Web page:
Why we should be honest about failure

Janan Ganesh:

On a long-haul flight, Can You Ever Forgive Me? becomes the first film I have ever watched twice in immediate succession. Released last month in Britain, it recounts the (true) story of Lee Israel, a once-admired, now-marginal writer who resorts to literary forgery to make the rent on her fetid New York hovel. Her one friend is himself a washout who, as per the English tradition, passes off his insolvency as bohemia. Lee pleads with her agent to answer her calls and, in the rawest scene, confesses her crime with a wistful pang for the success it brought her.

There are serviceable jokes (including the profane farewell between the two friends) but the film is ultimately about failure: social, financial, romantic, professional. Put it down to the lachrymose effects of air travel — a phenomenon that has no definitive explanation — but I found the film unusually affecting. Or perhaps it was the shock of seeing failure addressed so unsentimentally, and from so many angles.

Failure — not spectacular failure, but failure as gnawing disappointment — is the natural order of life. Most people will achieve at least a little bit less than they would have liked in their careers. Most marriages wind down from intense passion to a kind of elevated friendship, and even this does not count the roughly four in 10 that collapse entirely. Most businesses fail. Most books fail. Most films fail.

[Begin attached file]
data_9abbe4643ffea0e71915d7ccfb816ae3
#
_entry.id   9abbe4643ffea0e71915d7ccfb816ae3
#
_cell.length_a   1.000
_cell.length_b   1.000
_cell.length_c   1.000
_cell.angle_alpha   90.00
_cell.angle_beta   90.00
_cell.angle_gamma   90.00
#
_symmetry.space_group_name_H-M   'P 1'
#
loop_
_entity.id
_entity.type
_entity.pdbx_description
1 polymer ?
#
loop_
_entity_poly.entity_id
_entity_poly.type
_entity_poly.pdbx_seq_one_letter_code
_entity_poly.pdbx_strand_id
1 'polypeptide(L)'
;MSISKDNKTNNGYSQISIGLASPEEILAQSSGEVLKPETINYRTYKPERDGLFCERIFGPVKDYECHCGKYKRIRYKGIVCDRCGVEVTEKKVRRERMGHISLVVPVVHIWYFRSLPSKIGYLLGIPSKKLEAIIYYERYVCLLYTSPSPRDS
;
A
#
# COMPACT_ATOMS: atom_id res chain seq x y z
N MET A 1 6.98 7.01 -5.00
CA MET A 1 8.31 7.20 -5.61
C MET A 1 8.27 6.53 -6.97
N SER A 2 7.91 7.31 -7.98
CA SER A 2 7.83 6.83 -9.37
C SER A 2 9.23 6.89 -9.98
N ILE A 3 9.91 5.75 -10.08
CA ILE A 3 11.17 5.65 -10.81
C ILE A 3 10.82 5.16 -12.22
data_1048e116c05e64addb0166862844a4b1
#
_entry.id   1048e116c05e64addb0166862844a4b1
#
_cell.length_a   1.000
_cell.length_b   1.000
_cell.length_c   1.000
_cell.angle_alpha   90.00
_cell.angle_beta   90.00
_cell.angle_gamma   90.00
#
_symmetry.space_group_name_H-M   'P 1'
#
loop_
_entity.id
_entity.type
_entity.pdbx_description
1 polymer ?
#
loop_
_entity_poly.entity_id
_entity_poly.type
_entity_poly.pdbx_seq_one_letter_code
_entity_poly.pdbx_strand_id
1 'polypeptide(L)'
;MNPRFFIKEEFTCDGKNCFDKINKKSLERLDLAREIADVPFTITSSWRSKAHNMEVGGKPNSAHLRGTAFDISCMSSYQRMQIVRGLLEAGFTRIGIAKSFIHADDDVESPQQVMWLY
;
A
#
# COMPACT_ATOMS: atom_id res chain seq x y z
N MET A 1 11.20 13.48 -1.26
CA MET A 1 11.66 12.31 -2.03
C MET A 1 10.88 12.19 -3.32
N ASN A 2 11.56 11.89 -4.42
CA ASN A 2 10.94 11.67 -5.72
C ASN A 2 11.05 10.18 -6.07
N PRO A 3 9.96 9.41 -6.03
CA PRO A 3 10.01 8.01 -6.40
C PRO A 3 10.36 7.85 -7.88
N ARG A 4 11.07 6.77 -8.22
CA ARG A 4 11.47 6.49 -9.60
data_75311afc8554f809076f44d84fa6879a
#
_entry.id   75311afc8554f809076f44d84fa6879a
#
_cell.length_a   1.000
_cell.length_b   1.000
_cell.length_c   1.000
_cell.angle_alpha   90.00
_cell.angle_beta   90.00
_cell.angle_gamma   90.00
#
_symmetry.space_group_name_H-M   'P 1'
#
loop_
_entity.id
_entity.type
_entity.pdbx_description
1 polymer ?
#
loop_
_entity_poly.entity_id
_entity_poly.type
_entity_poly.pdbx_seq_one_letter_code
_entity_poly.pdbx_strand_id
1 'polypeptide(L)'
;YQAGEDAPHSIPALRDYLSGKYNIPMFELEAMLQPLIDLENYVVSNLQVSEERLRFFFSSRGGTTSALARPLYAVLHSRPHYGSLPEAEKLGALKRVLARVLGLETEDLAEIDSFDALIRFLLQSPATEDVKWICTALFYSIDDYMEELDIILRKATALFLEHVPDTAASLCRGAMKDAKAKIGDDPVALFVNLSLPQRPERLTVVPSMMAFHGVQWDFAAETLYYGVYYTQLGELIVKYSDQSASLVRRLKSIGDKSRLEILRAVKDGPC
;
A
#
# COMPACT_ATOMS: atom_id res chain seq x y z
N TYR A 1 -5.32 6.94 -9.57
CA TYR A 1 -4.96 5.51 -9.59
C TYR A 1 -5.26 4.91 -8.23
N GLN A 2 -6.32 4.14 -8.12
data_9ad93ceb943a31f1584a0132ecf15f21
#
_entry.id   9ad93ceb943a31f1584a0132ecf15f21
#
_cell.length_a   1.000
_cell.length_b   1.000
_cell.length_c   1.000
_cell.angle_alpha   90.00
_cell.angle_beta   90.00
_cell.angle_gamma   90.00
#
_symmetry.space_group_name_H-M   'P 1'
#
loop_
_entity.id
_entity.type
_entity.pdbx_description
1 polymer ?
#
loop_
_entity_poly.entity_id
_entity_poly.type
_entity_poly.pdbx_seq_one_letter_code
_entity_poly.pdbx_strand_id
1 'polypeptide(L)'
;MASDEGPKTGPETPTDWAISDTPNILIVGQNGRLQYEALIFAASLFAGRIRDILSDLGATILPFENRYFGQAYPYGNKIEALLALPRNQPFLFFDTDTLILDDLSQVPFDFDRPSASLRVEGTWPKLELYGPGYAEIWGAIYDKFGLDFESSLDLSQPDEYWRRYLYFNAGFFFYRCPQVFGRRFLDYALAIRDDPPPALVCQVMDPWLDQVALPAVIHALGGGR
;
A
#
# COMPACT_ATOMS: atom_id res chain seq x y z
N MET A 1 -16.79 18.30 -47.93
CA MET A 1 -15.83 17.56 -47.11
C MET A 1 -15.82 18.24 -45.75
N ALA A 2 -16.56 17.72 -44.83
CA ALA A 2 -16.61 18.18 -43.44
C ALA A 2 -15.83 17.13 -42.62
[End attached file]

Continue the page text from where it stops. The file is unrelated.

You would hope that something so endemic to the human experience would be constantly discussed and actively prepared for. Instead, what we hear about is failure as a great “teacher”, or as a staging post before eventual success. There are management books about “failing forward”. There are educational methods that teach children the uses of failure. Consult an anthology of quotations about the subject, and it is not just the Paulo Coelho types who sugar-coat it. Churchill, Edison, Capote, at least one Roosevelt: people who should know better almost deny the existence of failure as anything other than a character-building phase.

There are good intentions behind all this. There is also a lot of naivety and squeamishness. For many people, failure will be just that, not a nourishing experience or a bridge to something else. It will be a lasting condition, and it will sting a fair bit.